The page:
GUEST BLOG: The Power of Partnerships in Meeting the Needs of the Whole Child and Community — Lindy Douglas, Alexander Local Schools

12/6/2018

By: Guest Blogger

GettyImages-470237304.jpgAs the superintendent of Alexander Local Schools, I am proud to tell you about our success providing students with wraparound services. Wraparound services are additional supports for students that help them meet their basic needs so they can focus and do well in school. The wraparound services offered in Alexander include mental health counseling and health care services. Some people may wonder if mental and physical health care have a place in school, but I firmly believe they do.

Alexander Local Schools is located in Athens County. It is a rural, Appalachian district. All the school buildings are located on a single campus. Unemployment, poverty and drug addiction affect many families in our schools. As superintendent, I became aware of the number of children who needed medical or counseling services. The teachers and I were running into situations where some children were not receiving proper medical attention. In many cases, it appeared the parents were not following through with planned appointments. Even when families recognized the need for these services, they still had to pull children out of school and travel to appointments. Parents worried about losing their jobs as a result of missing work to take their children for services. Some families did not have transportation or money for gas.

There are many challenges in our community, and I wanted to help address them. The other educators in my district and I began speaking with various agencies about how we could help families get the services and supports they needed. We decided to pilot a wraparound program by inviting one counselor from Hopewell Health Centers to put an office in our building for one year. We referred children to this counselor when they needed deeper, more intense counseling than what the school alone could offer. We worked with teachers and the counselor to build a positive rapport and buy-in with the staff, parents and community.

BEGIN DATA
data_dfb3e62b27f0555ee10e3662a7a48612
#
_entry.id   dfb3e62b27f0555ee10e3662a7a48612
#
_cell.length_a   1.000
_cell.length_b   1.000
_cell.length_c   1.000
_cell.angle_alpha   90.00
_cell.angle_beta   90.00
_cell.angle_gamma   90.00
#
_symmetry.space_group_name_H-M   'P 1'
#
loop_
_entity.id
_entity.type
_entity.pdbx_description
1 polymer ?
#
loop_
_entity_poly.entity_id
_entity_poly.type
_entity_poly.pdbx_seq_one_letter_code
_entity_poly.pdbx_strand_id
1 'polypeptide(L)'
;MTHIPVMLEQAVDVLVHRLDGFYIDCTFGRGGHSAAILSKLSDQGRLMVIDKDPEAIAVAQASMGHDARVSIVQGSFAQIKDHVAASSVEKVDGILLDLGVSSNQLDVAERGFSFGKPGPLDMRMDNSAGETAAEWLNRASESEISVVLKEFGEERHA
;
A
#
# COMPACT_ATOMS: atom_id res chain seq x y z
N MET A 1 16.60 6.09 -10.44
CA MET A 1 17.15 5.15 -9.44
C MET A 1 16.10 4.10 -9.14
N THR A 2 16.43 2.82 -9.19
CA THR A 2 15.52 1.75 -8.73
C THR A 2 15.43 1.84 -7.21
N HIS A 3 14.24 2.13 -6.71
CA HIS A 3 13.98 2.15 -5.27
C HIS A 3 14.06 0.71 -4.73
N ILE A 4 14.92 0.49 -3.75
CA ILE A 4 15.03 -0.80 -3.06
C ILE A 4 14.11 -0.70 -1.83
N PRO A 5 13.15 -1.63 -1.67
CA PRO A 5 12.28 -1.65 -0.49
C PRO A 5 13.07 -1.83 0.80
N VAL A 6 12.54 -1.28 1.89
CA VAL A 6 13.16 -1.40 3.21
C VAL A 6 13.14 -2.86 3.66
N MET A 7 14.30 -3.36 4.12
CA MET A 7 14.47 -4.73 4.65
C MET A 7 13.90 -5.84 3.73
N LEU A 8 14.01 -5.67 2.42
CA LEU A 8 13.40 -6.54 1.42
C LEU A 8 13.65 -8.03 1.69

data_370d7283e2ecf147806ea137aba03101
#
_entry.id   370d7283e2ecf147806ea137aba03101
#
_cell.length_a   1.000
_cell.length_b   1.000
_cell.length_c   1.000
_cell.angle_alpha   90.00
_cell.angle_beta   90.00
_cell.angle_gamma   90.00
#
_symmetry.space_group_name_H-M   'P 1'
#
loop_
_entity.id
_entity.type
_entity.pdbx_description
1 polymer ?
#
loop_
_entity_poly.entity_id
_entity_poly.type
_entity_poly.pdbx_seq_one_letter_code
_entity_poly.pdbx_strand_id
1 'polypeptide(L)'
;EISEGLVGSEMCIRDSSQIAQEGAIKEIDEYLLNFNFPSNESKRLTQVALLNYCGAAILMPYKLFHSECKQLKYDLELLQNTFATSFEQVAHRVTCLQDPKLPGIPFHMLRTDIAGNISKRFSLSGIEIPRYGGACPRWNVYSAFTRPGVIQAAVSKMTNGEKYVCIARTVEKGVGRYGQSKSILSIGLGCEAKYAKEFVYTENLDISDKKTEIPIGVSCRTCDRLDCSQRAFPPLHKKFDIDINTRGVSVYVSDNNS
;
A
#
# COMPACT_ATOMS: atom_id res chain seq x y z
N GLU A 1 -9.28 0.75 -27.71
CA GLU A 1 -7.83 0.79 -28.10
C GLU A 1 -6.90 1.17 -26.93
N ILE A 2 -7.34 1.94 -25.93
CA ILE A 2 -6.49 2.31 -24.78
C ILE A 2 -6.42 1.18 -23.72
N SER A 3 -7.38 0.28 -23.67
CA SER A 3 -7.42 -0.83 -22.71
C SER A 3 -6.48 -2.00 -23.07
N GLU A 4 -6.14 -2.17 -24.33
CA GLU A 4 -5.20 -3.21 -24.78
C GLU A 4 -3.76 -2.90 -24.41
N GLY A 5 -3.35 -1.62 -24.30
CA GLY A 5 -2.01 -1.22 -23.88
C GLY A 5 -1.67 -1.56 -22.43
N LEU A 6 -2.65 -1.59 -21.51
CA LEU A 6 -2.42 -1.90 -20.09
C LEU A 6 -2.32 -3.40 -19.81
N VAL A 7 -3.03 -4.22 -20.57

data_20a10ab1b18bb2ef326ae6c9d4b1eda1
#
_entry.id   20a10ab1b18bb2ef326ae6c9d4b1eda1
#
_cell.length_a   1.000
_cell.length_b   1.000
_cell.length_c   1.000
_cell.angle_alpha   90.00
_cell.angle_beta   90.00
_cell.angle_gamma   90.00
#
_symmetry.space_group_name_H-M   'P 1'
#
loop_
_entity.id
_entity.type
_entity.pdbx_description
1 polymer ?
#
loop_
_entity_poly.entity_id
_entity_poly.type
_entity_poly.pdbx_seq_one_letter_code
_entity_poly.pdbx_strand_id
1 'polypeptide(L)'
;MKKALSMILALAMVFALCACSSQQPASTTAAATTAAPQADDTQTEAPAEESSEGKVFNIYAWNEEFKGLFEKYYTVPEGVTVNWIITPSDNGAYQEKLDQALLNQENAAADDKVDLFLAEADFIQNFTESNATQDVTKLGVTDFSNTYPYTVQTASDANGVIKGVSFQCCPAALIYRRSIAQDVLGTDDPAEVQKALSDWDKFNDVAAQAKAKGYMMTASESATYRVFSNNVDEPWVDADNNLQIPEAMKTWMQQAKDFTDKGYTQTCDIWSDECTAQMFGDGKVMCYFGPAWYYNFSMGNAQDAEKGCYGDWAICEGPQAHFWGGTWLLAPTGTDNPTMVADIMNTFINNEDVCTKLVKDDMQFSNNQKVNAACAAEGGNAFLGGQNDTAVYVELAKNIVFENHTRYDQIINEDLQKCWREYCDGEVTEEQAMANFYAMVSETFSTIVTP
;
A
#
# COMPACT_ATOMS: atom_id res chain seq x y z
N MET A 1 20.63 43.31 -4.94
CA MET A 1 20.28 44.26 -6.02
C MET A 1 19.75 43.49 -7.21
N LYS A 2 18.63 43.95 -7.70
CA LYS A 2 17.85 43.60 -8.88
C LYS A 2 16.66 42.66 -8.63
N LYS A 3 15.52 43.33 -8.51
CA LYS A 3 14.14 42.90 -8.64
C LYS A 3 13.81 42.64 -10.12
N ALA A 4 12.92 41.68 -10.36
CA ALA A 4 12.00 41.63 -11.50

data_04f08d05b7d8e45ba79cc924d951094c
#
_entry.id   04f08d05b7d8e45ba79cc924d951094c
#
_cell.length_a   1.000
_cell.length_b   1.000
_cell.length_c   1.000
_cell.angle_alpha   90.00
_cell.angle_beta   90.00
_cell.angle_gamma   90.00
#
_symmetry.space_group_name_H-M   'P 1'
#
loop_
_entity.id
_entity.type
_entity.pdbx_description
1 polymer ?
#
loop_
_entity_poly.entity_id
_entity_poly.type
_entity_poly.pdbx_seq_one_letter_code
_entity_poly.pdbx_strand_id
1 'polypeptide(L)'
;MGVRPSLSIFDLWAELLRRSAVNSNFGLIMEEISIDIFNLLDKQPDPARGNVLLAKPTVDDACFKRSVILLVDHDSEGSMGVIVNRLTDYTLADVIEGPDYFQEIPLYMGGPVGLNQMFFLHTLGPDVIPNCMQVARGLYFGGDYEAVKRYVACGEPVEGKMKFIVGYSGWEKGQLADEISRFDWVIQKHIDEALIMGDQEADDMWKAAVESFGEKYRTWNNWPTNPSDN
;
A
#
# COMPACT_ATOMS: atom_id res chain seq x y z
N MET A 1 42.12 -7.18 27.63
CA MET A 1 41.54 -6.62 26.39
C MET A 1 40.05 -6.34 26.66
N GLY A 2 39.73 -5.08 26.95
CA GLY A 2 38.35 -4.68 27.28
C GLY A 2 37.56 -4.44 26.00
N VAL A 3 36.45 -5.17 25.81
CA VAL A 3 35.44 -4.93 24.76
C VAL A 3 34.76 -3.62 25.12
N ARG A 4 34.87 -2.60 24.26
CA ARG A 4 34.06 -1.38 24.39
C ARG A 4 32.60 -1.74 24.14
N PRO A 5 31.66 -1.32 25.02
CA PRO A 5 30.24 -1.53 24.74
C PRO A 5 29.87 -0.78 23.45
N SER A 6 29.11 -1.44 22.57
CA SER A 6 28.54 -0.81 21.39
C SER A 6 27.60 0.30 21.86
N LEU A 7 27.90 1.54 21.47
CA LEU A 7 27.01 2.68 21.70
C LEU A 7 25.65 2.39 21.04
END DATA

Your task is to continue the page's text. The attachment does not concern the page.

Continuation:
What began as a one-year pilot has grown. Our campus now houses offices for four different service agencies. Currently, we have Hopewell Health Centers, Health Recovery Services, Athens County Children Services and Holzer on our campus. We give them space in our buildings for free so they can provide their services to the children. We also meet with the agencies annually to talk about what is working and what needs improvement. We encourage them to build their clientele in our community. During the summer months, they can continue using our facilities. 

These services have become a part of our school culture. Counselors are honorary staff members. They attend staff meetings, parent-teacher conferences and Intervention Assistance Team meetings. We embrace their knowledge and expertise. By providing services on our campus, we have seen improvements in our school and our community. The most significant improvements have been increased attendance and graduation rates, reduced behavioral issues and better scores on state tests.